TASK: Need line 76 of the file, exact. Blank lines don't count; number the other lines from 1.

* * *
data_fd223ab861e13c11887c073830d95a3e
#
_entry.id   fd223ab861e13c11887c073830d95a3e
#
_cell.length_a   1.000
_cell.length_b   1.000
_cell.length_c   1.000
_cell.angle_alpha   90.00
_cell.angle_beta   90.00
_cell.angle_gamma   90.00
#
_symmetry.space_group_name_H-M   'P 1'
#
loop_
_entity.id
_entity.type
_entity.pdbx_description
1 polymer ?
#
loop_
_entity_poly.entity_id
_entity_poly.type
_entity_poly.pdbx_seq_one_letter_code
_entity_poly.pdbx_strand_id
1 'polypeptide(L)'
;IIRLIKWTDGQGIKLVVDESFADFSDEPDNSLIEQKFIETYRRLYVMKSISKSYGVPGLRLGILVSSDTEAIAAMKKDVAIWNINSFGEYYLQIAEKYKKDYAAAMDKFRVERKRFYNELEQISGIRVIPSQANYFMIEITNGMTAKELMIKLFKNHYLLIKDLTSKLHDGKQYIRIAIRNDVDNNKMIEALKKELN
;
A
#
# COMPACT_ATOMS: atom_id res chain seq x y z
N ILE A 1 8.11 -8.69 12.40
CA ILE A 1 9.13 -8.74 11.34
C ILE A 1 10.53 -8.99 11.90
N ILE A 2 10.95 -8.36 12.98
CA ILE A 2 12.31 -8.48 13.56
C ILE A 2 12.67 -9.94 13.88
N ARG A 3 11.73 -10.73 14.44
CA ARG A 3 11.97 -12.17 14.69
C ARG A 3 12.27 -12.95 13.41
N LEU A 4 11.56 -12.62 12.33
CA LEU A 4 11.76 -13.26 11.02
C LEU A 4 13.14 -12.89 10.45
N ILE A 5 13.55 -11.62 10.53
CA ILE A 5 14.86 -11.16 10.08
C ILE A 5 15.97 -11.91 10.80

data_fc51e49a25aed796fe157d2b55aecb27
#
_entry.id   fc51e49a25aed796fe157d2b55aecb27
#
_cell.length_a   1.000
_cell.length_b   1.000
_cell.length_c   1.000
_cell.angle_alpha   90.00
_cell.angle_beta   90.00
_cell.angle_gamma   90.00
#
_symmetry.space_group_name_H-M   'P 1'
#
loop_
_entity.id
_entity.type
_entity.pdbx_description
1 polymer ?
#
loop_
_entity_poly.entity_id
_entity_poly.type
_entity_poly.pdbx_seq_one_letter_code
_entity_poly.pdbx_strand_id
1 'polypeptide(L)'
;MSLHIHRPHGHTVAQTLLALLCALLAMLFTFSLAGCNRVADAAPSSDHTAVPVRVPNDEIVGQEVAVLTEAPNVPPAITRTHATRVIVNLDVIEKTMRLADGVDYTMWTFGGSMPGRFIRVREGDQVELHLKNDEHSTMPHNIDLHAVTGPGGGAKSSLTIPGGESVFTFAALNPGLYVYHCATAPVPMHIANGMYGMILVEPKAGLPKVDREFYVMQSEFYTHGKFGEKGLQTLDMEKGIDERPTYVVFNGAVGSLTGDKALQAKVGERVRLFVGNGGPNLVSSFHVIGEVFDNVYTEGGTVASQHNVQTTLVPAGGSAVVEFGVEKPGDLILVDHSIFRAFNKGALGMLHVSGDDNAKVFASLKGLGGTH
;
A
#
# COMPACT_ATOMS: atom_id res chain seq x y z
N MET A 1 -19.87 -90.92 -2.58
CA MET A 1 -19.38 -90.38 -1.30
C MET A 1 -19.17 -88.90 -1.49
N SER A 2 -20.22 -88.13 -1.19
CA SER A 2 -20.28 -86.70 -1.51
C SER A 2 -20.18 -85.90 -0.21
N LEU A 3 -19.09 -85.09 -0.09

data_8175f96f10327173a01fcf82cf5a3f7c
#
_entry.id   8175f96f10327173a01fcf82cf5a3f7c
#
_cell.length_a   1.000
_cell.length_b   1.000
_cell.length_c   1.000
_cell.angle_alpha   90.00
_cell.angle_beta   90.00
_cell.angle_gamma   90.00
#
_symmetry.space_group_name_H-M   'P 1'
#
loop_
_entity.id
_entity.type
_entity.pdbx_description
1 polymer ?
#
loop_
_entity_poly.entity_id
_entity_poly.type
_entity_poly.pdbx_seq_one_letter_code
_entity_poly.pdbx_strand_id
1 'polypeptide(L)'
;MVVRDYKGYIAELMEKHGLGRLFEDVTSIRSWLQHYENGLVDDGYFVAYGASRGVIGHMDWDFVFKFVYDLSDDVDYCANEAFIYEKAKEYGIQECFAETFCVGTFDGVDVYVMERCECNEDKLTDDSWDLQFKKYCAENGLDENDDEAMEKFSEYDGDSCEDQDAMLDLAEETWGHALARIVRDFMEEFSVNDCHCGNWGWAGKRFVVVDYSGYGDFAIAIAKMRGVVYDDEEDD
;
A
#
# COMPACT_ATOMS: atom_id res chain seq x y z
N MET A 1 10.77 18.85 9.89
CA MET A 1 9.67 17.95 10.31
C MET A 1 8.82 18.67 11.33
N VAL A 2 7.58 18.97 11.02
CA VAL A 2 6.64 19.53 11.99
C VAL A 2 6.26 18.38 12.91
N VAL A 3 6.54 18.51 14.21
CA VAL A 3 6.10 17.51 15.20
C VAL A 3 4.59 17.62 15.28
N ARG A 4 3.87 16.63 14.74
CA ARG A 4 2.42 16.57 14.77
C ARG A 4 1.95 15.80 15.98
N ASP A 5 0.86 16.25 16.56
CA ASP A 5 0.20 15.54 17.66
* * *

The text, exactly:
N MET A 1 -19.87 -90.92 -2.58